The lecture examines the philosophical implications of the book and movie Forrest Gump.
Are we able to perceive the world as it is? Can we see things the way they appear to us? Apparently not. Instead, consciously or unknowingly, having glanced briefly at an object and “recognized” it, we become immersed in the process of distinguishing its categories and cataloguing its essential and absent qualities. Pure perception is replaced by predetermined, language-based knowledge. Edmund Husserl’s famous slogan “Back to the things themselves!” meant aspiration for live and intense existential experience. This is what sets Forrest Gump apart from the other characters in the film and makes him special. Told to “never, ever take your eye off the ball,” he follows the instruction and becomes a great ping pong player. As if guided by the words of Husserl, who would have said to follow the object itself and rid the mind of rational perception, Forrest learnt something about this object that is beyond the cognition of other people. Does this mean that there is only one person with the gift of “phenomenological intentionality,” and a fictional character at that?
“I sense, Forrest, that you are on the verge of something very significant in your life, some change, or event that will move you in a different direction, and you must seize the moment, and not let it pass. When I think back on it now, there is something in your eyes, some tiny flash of fire that comes now and then, mostly when you smile, and, on those infrequent occasions, I believe what I saw was almost a Genesis of our ability as humans to think, to create, to be.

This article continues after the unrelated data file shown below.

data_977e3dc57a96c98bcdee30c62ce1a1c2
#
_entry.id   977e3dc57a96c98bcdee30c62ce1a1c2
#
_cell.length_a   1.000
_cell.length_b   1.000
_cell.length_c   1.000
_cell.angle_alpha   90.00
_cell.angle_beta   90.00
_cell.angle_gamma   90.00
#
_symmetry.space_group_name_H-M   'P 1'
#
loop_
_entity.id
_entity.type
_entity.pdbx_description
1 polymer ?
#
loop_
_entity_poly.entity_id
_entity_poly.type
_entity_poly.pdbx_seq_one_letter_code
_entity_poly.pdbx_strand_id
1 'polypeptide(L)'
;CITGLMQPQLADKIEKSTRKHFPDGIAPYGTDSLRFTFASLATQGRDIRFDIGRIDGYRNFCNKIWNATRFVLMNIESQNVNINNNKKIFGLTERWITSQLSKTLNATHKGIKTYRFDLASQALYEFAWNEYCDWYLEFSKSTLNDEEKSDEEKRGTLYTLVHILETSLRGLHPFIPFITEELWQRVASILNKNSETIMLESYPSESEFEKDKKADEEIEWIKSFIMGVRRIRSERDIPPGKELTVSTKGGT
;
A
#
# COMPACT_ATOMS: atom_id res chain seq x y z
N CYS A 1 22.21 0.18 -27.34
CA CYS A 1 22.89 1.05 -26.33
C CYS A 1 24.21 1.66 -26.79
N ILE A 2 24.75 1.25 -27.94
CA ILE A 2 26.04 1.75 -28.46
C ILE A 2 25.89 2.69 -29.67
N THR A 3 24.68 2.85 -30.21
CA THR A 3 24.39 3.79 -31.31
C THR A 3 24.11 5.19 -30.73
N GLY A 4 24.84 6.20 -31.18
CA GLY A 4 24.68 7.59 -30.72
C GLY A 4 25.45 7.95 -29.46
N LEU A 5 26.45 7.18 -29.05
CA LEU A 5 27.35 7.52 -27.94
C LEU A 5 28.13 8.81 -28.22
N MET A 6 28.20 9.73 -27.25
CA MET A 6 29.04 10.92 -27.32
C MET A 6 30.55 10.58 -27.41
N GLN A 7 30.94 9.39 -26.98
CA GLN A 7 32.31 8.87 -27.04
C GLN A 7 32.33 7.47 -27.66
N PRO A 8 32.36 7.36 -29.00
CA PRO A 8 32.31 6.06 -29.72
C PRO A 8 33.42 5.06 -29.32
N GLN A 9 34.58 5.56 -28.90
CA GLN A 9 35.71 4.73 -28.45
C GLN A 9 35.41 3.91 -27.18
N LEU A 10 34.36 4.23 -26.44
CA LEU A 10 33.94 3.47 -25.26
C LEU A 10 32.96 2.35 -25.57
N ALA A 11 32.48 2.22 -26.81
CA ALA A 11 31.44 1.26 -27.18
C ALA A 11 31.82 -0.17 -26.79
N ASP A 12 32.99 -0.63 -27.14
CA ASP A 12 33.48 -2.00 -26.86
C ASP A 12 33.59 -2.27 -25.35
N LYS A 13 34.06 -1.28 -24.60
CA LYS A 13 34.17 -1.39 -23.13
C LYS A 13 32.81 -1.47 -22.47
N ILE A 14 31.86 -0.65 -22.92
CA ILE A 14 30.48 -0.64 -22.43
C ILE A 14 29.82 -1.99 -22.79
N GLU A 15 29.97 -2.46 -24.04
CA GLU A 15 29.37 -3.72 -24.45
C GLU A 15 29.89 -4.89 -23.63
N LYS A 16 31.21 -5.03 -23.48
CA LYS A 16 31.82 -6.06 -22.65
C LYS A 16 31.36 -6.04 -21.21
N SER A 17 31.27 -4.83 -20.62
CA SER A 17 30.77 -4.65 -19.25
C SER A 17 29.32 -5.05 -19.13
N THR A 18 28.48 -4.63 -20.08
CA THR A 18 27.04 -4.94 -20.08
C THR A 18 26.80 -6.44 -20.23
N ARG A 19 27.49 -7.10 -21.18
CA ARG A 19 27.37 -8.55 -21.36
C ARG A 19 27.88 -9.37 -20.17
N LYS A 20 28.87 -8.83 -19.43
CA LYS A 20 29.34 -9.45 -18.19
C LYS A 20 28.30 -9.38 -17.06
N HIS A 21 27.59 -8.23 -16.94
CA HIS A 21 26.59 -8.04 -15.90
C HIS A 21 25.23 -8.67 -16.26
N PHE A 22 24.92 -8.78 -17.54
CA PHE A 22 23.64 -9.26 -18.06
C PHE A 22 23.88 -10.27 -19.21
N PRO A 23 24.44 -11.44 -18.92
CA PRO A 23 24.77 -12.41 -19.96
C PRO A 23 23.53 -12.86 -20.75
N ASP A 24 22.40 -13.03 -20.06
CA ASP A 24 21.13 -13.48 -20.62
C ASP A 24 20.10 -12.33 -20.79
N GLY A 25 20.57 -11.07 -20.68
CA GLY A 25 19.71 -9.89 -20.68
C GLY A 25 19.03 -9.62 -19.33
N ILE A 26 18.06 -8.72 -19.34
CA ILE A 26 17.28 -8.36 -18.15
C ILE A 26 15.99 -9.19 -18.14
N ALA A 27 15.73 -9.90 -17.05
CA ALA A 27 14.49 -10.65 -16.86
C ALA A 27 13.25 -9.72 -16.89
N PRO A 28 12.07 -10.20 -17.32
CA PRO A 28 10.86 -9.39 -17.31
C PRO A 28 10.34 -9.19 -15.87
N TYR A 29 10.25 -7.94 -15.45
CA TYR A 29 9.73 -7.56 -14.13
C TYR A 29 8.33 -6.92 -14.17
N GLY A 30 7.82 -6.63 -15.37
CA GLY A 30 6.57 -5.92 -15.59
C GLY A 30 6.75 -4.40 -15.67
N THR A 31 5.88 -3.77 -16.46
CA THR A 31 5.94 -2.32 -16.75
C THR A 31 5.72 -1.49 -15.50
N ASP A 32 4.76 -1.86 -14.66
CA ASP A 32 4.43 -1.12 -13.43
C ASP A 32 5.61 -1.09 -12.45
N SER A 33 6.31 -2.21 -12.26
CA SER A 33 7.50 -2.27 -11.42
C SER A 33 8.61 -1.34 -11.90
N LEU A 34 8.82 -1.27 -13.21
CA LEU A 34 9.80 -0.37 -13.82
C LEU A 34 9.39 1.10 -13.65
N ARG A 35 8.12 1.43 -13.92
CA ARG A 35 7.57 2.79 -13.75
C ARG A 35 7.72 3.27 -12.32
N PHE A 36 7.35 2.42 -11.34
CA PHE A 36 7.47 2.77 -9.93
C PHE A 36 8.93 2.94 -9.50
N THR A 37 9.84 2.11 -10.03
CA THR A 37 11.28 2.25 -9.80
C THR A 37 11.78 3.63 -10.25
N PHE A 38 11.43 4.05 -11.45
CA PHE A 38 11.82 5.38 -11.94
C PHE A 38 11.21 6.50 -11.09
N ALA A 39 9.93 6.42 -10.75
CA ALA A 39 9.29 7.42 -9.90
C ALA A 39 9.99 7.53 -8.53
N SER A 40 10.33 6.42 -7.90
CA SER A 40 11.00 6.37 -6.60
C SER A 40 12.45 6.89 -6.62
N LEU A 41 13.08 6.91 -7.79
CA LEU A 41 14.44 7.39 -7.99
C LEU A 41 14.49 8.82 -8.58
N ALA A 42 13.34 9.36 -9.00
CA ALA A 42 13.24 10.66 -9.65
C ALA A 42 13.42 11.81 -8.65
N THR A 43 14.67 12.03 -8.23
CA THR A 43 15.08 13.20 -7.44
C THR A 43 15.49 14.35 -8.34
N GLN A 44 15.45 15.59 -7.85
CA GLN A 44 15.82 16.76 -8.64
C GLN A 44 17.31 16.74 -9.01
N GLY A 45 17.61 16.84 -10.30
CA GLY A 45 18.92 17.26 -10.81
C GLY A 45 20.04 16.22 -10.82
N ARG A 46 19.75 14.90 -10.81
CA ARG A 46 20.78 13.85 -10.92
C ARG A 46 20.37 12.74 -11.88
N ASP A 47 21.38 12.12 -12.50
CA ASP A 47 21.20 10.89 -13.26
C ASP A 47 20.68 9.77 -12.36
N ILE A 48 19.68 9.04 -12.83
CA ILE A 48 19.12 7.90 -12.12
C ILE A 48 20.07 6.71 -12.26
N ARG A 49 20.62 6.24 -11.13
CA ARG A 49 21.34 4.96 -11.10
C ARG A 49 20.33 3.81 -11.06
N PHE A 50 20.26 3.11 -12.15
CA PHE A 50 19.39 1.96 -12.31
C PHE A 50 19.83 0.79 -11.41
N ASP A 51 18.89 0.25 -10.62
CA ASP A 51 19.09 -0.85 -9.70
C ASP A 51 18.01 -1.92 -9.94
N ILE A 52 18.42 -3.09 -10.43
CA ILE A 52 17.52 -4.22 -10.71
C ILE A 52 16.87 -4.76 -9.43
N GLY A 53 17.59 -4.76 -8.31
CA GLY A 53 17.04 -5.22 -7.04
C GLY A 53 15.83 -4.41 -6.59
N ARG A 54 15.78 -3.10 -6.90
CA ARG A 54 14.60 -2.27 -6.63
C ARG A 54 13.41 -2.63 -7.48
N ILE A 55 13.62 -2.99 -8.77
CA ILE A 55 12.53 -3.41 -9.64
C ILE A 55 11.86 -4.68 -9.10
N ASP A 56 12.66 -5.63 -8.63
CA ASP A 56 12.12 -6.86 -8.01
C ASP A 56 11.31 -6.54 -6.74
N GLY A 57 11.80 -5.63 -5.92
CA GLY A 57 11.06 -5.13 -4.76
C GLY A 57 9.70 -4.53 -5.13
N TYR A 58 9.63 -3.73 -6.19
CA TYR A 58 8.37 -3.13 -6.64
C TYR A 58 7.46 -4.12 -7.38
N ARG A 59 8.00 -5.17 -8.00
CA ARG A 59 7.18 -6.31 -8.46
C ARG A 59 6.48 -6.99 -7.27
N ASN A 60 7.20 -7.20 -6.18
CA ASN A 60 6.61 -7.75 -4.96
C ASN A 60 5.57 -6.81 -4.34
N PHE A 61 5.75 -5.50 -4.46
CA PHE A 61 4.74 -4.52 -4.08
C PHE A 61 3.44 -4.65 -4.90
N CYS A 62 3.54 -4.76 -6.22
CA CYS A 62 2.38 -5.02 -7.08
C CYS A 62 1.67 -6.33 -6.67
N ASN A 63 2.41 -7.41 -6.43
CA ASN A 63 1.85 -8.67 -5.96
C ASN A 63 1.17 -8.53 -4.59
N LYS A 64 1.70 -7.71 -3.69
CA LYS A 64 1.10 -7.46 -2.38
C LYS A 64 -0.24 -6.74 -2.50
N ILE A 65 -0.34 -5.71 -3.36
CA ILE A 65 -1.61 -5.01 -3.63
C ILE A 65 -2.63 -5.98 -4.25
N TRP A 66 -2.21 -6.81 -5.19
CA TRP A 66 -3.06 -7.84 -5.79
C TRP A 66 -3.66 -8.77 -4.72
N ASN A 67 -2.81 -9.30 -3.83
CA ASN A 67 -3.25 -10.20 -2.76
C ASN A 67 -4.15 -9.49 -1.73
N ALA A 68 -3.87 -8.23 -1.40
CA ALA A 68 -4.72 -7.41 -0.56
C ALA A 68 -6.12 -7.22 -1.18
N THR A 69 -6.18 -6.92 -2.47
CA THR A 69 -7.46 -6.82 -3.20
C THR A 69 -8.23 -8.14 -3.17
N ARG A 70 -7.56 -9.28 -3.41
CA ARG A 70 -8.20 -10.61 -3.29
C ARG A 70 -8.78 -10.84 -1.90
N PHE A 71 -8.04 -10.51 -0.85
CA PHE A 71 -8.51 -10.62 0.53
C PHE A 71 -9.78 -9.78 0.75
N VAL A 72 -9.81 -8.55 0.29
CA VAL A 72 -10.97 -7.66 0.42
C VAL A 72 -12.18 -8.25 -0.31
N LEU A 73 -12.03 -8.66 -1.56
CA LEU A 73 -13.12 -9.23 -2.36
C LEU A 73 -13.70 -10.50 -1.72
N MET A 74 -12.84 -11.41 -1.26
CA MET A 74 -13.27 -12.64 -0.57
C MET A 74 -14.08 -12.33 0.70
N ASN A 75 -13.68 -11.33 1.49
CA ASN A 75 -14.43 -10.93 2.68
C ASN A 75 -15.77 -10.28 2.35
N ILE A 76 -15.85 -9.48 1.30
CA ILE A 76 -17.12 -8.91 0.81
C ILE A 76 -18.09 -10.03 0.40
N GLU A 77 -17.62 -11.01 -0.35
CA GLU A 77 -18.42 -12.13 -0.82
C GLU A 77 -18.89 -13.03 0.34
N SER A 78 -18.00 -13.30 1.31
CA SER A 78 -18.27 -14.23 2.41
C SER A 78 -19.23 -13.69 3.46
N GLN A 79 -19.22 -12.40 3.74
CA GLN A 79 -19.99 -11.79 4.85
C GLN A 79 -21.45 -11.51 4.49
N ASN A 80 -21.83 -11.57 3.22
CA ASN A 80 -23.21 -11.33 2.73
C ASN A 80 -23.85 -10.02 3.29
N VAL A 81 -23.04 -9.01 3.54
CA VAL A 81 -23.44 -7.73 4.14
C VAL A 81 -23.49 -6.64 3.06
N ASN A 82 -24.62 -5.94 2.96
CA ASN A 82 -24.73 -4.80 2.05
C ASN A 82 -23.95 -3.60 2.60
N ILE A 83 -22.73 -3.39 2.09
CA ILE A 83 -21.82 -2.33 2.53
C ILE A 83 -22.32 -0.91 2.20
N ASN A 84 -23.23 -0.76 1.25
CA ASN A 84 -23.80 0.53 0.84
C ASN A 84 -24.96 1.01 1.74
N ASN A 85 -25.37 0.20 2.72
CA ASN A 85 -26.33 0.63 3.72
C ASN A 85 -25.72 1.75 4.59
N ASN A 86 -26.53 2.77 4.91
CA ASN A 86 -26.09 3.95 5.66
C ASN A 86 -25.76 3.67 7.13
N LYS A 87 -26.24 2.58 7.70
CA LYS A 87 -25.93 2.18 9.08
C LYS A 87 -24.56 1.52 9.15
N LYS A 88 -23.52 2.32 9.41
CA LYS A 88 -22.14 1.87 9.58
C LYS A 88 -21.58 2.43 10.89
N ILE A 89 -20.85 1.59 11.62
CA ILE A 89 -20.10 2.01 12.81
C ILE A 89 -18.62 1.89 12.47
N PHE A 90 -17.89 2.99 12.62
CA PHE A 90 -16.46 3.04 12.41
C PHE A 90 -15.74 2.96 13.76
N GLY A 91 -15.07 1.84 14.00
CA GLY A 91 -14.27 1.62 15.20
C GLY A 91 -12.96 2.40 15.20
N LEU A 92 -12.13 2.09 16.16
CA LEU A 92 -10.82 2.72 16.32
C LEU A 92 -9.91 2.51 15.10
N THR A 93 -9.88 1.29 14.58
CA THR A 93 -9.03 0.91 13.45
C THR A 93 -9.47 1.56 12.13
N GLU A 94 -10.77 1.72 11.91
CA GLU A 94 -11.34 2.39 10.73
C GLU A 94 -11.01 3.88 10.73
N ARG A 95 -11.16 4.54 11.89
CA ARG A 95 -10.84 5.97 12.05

[. . .] I don't think you're an idiot at all. Perhaps by the measure of tests or the judgment of fools, you might fall into some category or other, but deep down, Forrest, I have seen that glowing sparkle of curiosity burning deep in your mind. Take the tide, my friend, and as you are carried along, make it work for you, fight the shallows and the snags and never give in, never give up. You are a good fellow, Forrest, and you have a big heart.”
(Winston Groom, Forrest Gump, 1986)